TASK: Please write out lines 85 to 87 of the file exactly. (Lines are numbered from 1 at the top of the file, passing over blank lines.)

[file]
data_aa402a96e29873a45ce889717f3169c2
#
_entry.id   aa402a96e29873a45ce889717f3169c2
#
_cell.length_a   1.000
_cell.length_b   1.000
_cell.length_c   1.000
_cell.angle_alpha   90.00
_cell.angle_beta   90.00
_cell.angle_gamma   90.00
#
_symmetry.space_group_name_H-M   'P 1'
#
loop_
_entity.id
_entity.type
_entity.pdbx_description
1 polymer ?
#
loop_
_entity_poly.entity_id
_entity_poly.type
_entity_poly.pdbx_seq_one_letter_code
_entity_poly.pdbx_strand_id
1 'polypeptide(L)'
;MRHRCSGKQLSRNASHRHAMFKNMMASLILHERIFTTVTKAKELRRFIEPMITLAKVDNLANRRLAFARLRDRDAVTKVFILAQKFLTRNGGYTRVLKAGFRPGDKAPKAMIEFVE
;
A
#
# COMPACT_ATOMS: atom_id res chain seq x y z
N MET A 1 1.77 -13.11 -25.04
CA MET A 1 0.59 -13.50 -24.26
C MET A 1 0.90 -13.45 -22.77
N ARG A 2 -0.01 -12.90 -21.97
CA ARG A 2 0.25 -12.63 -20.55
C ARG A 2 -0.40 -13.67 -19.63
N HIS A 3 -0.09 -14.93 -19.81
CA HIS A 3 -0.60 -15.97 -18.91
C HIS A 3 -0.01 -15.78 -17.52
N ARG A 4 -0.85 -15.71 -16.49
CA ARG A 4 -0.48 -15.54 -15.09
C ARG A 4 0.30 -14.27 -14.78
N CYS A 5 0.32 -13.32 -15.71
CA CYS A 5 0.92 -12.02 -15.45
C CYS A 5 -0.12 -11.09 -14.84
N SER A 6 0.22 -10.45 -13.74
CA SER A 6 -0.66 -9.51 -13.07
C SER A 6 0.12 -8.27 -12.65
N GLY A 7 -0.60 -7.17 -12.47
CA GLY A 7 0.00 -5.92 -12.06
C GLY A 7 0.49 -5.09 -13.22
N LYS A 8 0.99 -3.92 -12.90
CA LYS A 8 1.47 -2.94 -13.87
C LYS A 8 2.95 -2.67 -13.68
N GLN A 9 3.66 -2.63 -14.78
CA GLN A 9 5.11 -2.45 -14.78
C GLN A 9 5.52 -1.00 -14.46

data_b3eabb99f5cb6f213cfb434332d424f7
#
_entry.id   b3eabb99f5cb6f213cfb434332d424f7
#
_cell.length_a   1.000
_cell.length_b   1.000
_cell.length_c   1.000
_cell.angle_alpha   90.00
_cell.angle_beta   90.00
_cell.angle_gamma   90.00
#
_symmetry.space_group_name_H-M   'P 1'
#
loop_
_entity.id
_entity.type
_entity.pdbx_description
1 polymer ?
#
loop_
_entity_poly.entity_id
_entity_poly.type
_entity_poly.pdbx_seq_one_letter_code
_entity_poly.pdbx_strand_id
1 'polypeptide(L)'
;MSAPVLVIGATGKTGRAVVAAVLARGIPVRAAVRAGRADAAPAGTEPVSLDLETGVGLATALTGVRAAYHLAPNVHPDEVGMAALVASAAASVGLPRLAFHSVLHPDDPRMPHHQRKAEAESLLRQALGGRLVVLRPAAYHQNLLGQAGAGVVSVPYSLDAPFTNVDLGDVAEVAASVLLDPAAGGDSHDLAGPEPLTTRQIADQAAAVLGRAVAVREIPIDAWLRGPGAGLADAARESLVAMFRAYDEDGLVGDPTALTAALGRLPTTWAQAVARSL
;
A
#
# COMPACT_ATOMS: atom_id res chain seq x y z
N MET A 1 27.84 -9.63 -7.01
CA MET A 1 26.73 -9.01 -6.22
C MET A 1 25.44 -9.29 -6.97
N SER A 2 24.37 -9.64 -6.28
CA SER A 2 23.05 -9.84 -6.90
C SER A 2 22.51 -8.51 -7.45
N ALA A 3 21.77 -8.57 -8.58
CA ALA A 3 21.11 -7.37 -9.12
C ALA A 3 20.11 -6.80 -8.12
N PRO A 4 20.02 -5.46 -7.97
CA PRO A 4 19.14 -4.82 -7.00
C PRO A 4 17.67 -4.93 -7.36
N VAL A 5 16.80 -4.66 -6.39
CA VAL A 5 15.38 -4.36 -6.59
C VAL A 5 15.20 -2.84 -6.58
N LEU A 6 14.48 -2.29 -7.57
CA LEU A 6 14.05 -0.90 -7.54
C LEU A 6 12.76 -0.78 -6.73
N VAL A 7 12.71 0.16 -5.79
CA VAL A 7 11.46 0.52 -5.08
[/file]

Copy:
A
#
# COMPACT_ATOMS: atom_id res chain seq x y z